Starting a hard conversation can be one of the most difficult things to do, whether it’s at work or in our personal lives. It’s natural to feel uncomfortable about bringing up a tough topic, but it’s important to have these conversations in order to build stronger relationships and foster trust. Jolene Lockwood’s recent webinar on the edEVENTS Community, “How to Start a Hard Conversation”, provides valuable insights and strategies for those who struggle with initiating difficult conversations. In the webinar, Jolene Lockwood discusses how important it is to set the stage before starting a hard conversation. She uses the phrase “clear is kind, unclear is unkind” to emphasise the fact that being honest and direct is ultimately the kindest thing we can do for ourselves and others. By avoiding difficult conversations, we’re only delaying the inevitable and potentially making the situation worse. Jolene also emphasises the importance of checking in with ourselves before starting a difficult conversation. She suggests taking a deep breath and pausing to reflect on our feelings, and then checking the accuracy of those feelings before deciding whether to have the conversation or not. By taking this step, we can approach the conversation with a clearer head and a better understanding of our own emotions. Another important strategy that Jolene suggests is to focus on “shared values and goals” when starting a difficult conversation. By emphasising common goals or values, we can help to create a shared sense of purpose and avoid making the conversation feel like a personal attack. Jolene’s webinar provides valuable insights and practical strategies for anyone who struggles with initiating difficult conversations. By setting the stage, checking in with ourselves, and focusing on shared values and goals, we can approach these conversations with more confidence and create stronger, more authentic relationships. Whether you’re a manager, a team member, or just looking to improve your communication skills, this webinar is definitely worth a watch.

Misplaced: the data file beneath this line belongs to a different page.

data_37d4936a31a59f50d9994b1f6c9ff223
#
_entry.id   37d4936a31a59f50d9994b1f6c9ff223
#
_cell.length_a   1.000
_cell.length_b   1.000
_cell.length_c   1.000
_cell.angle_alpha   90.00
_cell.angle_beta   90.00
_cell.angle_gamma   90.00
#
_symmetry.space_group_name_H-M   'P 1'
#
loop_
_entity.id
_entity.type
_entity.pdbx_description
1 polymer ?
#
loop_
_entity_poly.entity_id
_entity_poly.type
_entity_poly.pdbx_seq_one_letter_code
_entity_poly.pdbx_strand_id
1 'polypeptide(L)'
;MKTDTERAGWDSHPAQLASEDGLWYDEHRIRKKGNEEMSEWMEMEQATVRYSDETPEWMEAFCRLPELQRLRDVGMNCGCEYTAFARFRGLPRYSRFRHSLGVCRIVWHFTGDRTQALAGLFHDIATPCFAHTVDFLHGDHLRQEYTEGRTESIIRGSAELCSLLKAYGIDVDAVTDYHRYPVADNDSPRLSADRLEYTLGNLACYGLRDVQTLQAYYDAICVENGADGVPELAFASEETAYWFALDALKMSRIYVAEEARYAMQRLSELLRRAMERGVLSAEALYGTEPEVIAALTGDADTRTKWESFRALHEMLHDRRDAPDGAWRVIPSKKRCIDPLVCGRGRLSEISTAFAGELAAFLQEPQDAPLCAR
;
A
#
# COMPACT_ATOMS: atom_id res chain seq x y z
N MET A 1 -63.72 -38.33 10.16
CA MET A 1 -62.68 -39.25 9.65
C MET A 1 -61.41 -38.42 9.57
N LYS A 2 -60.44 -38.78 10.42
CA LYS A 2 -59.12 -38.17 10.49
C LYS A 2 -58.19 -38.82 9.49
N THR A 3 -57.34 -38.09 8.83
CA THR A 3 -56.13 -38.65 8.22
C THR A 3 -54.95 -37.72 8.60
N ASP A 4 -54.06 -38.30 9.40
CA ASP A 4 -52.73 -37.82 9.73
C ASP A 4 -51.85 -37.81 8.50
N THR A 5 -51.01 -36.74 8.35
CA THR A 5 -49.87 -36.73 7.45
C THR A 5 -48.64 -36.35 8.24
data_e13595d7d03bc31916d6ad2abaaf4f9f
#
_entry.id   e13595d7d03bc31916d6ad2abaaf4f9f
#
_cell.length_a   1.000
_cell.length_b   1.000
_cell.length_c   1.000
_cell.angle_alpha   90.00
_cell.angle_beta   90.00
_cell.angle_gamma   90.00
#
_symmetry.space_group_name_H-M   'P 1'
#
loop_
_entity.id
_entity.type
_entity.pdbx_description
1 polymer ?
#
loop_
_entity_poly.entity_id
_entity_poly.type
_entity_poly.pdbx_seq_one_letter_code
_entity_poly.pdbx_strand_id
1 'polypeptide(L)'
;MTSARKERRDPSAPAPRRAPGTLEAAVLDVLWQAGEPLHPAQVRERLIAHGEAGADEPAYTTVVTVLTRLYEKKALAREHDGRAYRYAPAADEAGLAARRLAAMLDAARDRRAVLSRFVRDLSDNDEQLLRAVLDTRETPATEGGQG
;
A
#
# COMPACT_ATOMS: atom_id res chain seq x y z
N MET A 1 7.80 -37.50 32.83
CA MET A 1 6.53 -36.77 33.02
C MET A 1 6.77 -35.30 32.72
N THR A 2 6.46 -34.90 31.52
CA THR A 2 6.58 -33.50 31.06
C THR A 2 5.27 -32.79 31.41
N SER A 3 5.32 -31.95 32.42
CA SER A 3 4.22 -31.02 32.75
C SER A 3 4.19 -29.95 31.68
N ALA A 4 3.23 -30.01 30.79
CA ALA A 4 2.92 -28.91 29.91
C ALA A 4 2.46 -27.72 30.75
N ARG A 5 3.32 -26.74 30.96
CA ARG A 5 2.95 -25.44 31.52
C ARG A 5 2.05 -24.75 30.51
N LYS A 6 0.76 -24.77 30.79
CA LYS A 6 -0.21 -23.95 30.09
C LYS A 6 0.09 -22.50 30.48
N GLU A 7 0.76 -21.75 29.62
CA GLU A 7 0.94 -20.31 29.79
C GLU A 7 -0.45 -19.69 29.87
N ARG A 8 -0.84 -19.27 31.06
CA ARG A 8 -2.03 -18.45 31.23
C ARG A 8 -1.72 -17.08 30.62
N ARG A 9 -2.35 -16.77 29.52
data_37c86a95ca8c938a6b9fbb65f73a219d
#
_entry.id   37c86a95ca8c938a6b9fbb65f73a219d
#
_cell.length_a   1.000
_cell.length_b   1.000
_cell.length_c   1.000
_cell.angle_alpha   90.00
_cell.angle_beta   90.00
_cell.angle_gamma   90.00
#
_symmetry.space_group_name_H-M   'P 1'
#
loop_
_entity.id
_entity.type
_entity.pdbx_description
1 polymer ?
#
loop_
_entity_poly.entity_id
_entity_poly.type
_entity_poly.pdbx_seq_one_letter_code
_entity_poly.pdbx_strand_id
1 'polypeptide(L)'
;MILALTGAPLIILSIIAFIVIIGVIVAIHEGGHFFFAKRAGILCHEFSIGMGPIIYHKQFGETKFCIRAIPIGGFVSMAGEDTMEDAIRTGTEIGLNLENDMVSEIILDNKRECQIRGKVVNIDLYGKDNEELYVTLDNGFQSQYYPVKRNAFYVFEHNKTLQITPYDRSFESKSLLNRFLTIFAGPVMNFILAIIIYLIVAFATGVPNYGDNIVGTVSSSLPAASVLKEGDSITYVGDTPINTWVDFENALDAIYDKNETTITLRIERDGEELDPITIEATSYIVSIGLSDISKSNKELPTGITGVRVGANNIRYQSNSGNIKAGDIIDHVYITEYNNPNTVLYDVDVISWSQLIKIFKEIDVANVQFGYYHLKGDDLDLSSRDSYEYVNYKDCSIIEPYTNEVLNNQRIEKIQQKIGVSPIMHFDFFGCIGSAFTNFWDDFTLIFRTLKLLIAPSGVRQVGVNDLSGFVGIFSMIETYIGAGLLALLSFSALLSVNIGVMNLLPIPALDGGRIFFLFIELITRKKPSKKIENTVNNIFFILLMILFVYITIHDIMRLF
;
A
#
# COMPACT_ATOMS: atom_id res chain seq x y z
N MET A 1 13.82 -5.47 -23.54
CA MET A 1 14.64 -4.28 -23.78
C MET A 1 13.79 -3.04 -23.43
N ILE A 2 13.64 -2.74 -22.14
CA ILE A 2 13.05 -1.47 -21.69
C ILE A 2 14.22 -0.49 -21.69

• Latest job posts – April 23, 2023

    The latest job postings in the edEVENTS Community include schools in Indonesia, China and Rwanda. Visual Arts Teacher Learning Support Teacher Japanese Language Teacher (Early Years/Primary) Secondary Social Studies MS Science and STEM French and Spanish Teacher Interested in adding your job postings to the edEVENTS Community? Contact us and let’s make it happen. #Africa #Asia